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Keep your Wi-Fi network secure using these seven quick tips

Wi-Fi networks have the potential of increasing business profitability. It is much easier and faster to have access to any company file wirelessly, without having to plug your device into the local area network.

Yet, Wi-Fi networks can also open the door for people who are interested in stealing your company's data and commercial secrets. "As the world is increasingly interconnected, everyone shares the responsibility of securing cyberspace", according to Newton Lee.

Here are seven tips that will increase Wi-Fi network security.

1. Verify what clients are connected to your wireless network

Turn off all the Wi-Fi devices, and then use a free network monitor to discover the devices that continue to be connected to the network. Some of them may have the right to connect to your network; think signal repeaters that you have forgotten to shut down, for example.
However, if you see devices/clients that have unknown names, this could mean trouble. In this case, change the Wi-Fi password immediately, and then update it for all the known Wi-Fi clients. If those unknown devices are yours indeed, you will discover them when you'll see that parts of your Wi-Fi network aren't working as expected, or aren't working at all. Fortunately, there is an easy fix: update their passwords as well, and then you'll be ready to move on.

2. Change the network name

If you suspect that you've got several unknown devices on your network, changing its name, also known as SSID, will help. Unfortunately, most network admins will set up and use descriptive network names. This means that your network may have a name such as "XYZ Company Offices".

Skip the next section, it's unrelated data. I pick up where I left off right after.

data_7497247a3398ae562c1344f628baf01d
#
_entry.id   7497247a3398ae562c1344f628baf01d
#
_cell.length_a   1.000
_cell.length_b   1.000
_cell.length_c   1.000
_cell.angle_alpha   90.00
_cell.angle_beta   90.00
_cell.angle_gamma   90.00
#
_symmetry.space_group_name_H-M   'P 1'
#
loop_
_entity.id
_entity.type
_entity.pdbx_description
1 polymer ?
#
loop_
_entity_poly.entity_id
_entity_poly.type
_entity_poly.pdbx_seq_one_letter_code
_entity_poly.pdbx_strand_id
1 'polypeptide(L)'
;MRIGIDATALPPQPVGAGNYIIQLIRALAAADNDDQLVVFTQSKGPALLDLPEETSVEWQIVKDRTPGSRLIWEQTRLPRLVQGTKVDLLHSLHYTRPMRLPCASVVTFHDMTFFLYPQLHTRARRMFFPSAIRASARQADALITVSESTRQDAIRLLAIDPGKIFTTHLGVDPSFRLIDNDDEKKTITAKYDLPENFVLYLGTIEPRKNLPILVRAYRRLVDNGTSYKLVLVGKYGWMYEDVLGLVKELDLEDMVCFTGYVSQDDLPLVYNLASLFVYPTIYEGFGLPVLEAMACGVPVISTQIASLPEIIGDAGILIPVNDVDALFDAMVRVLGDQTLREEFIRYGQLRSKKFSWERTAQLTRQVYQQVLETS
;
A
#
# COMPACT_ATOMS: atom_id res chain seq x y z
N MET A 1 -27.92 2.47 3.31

A much better SSID name example, which will help your network fly under the radar, is "johns-home42", etc. Don't make it easy for villains to discover what your Wi-Fi network is about.

3. Update the router

Router manufacturers update their products' firmware regularly. Most of these updates have the goal of patching security flaws. Be sure to visit their websites on a regular basis. Download and install the most recent router firmware at least once a month. Some people will even install alternative router operating systems, which benefit from more frequent updates.
4. Disable remote admin

Most routers allow the admin to enable or disable certain features remotely. It's a convenient feature, but it also introduces serious security risks.

Access your router's control panel, and then disable Wi-Fi administration for good. This way, only people who are connected to it over a wired connection will be able to change its settings.

5. Enable MAC filtering

It's easy to do it, and it will increase security by preventing devices which don't match the allowed MAC addresses to connect to the network.

It is true that people have managed to clone MAC addresses, but MAC filtering will stop at least some of them. It's also easy to set up and use, so why not utilize this security feature?

6. Don't use Wi-Fi Protected Setup

Lots of new Wi-Fi devices support WPS. It's a convenient feature, which allows new clients to connect to an existing network without requesting you to input the network name and password. Basically, you push a button on the new network client, and then another one on the router and everything is set up. This website page shows the typical steps of the WPS process.

Still, Wi-Fi protected setup has also introduced several serious vulnerabilities, so it should never be used. Log into your router, and then deactivate WPS. Always add new clients to the Wi-Fi network manually.

7. Disable Wi-Fi

This last tip is a bit surprising, isn't it? Why should you disable your wireless network, when it helps your business become more productive?

Don't worry, we won't tell you to shut it down for good. However, you should consider moving as many devices as possible to a wired network connection.

Then, shut down Wi-Fi whenever it isn't used. If the employees leave their offices at 5 PM, ask the admin to make it a habit of turning off the routers before leaving. If your Wi-Fi network doesn't work, it can't be attacked. There are even timers that can do this for you automatically. We don't recommend using them, though, because your employees may leave their offices later sometimes.

We hope that you like these tips. They are easy to implement and won't cost your company any money.